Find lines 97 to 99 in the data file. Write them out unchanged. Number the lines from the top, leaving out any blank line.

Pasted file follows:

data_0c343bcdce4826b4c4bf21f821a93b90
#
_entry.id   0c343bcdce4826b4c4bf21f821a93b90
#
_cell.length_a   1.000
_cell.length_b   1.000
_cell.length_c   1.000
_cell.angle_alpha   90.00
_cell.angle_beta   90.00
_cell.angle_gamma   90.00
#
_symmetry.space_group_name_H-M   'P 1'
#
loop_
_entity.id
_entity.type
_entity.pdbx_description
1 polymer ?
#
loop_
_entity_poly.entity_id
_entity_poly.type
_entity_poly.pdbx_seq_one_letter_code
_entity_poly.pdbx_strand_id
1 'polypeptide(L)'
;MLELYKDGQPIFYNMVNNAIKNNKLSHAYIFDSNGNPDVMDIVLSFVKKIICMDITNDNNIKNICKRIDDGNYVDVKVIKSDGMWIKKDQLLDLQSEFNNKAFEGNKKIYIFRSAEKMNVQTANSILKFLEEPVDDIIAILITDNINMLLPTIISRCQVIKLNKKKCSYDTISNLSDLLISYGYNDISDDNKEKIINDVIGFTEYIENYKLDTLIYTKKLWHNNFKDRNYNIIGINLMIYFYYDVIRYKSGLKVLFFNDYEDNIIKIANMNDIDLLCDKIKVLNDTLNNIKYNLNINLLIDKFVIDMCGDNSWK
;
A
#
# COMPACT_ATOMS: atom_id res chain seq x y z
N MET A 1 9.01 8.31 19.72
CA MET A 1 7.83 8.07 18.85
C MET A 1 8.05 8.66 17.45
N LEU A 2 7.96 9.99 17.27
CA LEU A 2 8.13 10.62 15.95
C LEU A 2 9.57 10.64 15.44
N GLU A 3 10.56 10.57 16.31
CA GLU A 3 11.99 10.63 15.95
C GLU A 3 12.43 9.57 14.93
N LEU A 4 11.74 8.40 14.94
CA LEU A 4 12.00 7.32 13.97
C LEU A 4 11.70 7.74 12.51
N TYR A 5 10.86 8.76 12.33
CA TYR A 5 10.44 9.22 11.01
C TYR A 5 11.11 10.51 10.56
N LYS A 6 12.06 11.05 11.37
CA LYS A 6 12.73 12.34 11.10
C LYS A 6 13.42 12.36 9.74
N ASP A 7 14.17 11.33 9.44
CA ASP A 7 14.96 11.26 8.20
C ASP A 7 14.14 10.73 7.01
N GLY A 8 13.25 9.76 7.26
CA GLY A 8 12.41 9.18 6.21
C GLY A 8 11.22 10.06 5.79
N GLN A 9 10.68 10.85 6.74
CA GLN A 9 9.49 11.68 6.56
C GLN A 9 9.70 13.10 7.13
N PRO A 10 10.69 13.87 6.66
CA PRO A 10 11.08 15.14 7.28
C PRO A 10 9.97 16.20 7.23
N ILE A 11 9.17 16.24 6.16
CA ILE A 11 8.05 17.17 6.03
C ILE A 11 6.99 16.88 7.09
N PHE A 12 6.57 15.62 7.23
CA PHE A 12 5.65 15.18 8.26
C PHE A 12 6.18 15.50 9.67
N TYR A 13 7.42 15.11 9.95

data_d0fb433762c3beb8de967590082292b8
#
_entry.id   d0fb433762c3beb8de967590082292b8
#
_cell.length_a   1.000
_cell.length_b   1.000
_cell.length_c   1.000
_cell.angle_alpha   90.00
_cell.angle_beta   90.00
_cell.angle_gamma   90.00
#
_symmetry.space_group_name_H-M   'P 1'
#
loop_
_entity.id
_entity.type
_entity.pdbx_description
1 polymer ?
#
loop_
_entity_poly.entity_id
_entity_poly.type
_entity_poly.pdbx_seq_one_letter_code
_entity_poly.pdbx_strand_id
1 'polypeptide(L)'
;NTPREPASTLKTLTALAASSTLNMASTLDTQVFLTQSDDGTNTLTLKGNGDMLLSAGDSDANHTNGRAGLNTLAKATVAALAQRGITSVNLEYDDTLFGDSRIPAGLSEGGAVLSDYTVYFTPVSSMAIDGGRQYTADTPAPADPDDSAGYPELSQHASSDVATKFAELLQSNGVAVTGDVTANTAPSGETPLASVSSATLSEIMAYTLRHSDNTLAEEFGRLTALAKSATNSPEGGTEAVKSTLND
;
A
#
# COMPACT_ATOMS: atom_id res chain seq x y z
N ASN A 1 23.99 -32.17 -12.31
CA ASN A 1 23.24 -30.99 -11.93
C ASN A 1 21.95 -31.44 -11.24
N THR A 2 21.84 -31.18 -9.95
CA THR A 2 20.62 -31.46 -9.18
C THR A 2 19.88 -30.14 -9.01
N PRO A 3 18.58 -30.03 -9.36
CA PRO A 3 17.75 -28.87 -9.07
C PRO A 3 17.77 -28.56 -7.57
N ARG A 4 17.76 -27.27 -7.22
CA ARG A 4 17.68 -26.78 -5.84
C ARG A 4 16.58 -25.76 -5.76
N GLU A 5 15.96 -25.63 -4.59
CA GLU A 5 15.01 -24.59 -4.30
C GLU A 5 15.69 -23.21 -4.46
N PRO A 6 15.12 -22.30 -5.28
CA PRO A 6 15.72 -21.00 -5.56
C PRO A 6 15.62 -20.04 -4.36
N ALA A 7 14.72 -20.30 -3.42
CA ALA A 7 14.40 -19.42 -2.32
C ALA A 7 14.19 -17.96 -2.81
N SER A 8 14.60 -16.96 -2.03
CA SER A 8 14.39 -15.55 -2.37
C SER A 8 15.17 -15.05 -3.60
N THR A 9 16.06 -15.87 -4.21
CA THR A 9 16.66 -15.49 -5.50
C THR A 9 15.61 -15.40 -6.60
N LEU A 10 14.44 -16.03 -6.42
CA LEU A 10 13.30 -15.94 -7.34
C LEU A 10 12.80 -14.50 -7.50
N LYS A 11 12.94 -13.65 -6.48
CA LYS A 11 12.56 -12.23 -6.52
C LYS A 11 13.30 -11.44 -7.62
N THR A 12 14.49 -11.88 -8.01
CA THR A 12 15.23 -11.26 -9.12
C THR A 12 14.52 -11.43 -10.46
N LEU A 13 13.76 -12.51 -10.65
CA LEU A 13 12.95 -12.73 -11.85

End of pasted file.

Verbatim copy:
# COMPACT_ATOMS: atom_id res chain seq x y z
N ASN A 1 23.99 -32.17 -12.31
CA ASN A 1 23.24 -30.99 -11.93